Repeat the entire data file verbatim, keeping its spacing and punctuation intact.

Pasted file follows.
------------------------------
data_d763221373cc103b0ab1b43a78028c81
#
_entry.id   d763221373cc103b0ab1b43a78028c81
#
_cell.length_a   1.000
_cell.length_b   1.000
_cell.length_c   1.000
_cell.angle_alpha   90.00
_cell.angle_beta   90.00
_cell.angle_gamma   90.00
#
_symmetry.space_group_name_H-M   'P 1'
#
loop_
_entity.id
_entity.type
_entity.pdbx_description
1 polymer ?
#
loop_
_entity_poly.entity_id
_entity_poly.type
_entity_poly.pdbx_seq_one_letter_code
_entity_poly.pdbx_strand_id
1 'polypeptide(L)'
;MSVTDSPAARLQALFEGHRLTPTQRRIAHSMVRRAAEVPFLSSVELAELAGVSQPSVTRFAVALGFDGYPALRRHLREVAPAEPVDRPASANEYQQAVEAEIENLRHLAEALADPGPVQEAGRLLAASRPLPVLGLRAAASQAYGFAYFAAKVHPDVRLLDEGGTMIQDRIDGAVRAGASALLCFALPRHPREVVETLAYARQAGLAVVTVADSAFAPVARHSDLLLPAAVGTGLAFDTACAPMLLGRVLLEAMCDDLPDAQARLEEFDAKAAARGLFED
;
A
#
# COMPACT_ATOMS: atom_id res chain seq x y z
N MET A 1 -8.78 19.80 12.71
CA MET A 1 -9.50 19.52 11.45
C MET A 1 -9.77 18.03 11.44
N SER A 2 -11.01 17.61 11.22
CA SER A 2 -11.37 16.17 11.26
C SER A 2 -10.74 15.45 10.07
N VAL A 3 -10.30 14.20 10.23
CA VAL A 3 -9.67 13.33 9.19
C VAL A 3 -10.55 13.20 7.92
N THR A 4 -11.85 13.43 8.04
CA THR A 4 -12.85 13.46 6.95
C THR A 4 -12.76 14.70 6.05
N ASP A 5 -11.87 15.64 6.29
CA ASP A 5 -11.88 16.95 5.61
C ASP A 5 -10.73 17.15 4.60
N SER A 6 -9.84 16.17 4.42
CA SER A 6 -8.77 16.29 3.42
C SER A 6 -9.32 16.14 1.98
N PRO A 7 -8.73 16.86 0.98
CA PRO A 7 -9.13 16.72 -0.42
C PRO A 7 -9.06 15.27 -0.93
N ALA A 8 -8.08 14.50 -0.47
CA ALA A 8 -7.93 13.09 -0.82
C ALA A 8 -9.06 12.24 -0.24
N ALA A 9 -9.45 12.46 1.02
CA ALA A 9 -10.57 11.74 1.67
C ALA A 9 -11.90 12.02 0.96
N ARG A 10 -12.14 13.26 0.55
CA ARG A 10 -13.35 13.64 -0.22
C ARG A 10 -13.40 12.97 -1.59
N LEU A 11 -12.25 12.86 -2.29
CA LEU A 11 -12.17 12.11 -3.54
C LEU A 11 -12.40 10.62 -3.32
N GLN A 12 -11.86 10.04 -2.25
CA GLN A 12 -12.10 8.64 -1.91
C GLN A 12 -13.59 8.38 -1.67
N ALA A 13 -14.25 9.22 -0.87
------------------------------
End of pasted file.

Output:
data_d763221373cc103b0ab1b43a78028c81
#
_entry.id   d763221373cc103b0ab1b43a78028c81
#
_cell.length_a   1.000
_cell.length_b   1.000
_cell.length_c   1.000
_cell.angle_alpha   90.00
_cell.angle_beta   90.00
_cell.angle_gamma   90.00
#
_symmetry.space_group_name_H-M   'P 1'
#
loop_
_entity.id
_entity.type
_entity.pdbx_description
1 polymer ?
#
loop_
_entity_poly.entity_id
_entity_poly.type
_entity_poly.pdbx_seq_one_letter_code
_entity_poly.pdbx_strand_id
1 'polypeptide(L)'
;MSVTDSPAARLQALFEGHRLTPTQRRIAHSMVRRAAEVPFLSSVELAELAGVSQPSVTRFAVALGFDGYPALRRHLREVAPAEPVDRPASANEYQQAVEAEIENLRHLAEALADPGPVQEAGRLLAASRPLPVLGLRAAASQAYGFAYFAAKVHPDVRLLDEGGTMIQDRIDGAVRAGASALLCFALPRHPREVVETLAYARQAGLAVVTVADSAFAPVARHSDLLLPAAVGTGLAFDTACAPMLLGRVLLEAMCDDLPDAQARLEEFDAKAAARGLFED
;
A
#
# COMPACT_ATOMS: atom_id res chain seq x y z
N MET A 1 -8.78 19.80 12.71
CA MET A 1 -9.50 19.52 11.45
C MET A 1 -9.77 18.03 11.44
N SER A 2 -11.01 17.61 11.22
CA SER A 2 -11.37 16.17 11.26
C SER A 2 -10.74 15.45 10.07
N VAL A 3 -10.30 14.20 10.23
CA VAL A 3 -9.67 13.33 9.19
C VAL A 3 -10.55 13.20 7.92
N THR A 4 -11.85 13.43 8.04
CA THR A 4 -12.85 13.46 6.95
C THR A 4 -12.76 14.70 6.05
N ASP A 5 -11.87 15.64 6.29
CA ASP A 5 -11.88 16.95 5.61
C ASP A 5 -10.73 17.15 4.60
N SER A 6 -9.84 16.17 4.42
CA SER A 6 -8.77 16.29 3.42
C SER A 6 -9.32 16.14 1.98
N PRO A 7 -8.73 16.86 0.98
CA PRO A 7 -9.13 16.72 -0.42
C PRO A 7 -9.06 15.27 -0.93
N ALA A 8 -8.08 14.50 -0.47
CA ALA A 8 -7.93 13.09 -0.82
C ALA A 8 -9.06 12.24 -0.24
N ALA A 9 -9.45 12.46 1.02
CA ALA A 9 -10.57 11.74 1.67
C ALA A 9 -11.90 12.02 0.96
N ARG A 10 -12.14 13.26 0.55
CA ARG A 10 -13.35 13.64 -0.22
C ARG A 10 -13.40 12.97 -1.59
N LEU A 11 -12.25 12.86 -2.29
CA LEU A 11 -12.17 12.11 -3.54
C LEU A 11 -12.40 10.62 -3.32
N GLN A 12 -11.86 10.04 -2.25
CA GLN A 12 -12.10 8.64 -1.91
C GLN A 12 -13.59 8.38 -1.67
N ALA A 13 -14.25 9.22 -0.87